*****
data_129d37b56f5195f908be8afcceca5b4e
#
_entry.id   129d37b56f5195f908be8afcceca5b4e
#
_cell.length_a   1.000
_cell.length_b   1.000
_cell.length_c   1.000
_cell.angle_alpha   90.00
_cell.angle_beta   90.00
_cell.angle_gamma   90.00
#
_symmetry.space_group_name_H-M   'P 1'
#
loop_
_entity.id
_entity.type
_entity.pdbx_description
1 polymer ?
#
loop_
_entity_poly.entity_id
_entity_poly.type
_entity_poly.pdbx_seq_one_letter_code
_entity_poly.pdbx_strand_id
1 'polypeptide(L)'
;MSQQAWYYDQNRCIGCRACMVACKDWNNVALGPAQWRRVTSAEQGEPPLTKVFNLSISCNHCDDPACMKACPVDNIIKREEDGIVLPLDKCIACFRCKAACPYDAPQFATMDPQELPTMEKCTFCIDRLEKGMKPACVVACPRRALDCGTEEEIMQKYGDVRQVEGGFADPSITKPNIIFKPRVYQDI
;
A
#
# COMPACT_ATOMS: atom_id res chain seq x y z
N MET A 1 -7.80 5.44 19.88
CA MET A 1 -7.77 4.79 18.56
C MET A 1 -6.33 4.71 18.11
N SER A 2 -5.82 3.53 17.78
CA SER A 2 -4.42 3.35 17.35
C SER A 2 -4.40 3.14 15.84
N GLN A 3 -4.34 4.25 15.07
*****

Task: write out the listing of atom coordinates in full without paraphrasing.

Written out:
data_129d37b56f5195f908be8afcceca5b4e
#
_entry.id   129d37b56f5195f908be8afcceca5b4e
#
_cell.length_a   1.000
_cell.length_b   1.000
_cell.length_c   1.000
_cell.angle_alpha   90.00
_cell.angle_beta   90.00
_cell.angle_gamma   90.00
#
_symmetry.space_group_name_H-M   'P 1'
#
loop_
_entity.id
_entity.type
_entity.pdbx_description
1 polymer ?
#
loop_
_entity_poly.entity_id
_entity_poly.type
_entity_poly.pdbx_seq_one_letter_code
_entity_poly.pdbx_strand_id
1 'polypeptide(L)'
;MSQQAWYYDQNRCIGCRACMVACKDWNNVALGPAQWRRVTSAEQGEPPLTKVFNLSISCNHCDDPACMKACPVDNIIKREEDGIVLPLDKCIACFRCKAACPYDAPQFATMDPQELPTMEKCTFCIDRLEKGMKPACVVACPRRALDCGTEEEIMQKYGDVRQVEGGFADPSITKPNIIFKPRVYQDI
;
A
#
# COMPACT_ATOMS: atom_id res chain seq x y z
N MET A 1 -7.80 5.44 19.88
CA MET A 1 -7.77 4.79 18.56
C MET A 1 -6.33 4.71 18.11
N SER A 2 -5.82 3.53 17.78
CA SER A 2 -4.42 3.35 17.35
C SER A 2 -4.40 3.14 15.84
N GLN A 3 -4.34 4.25 15.07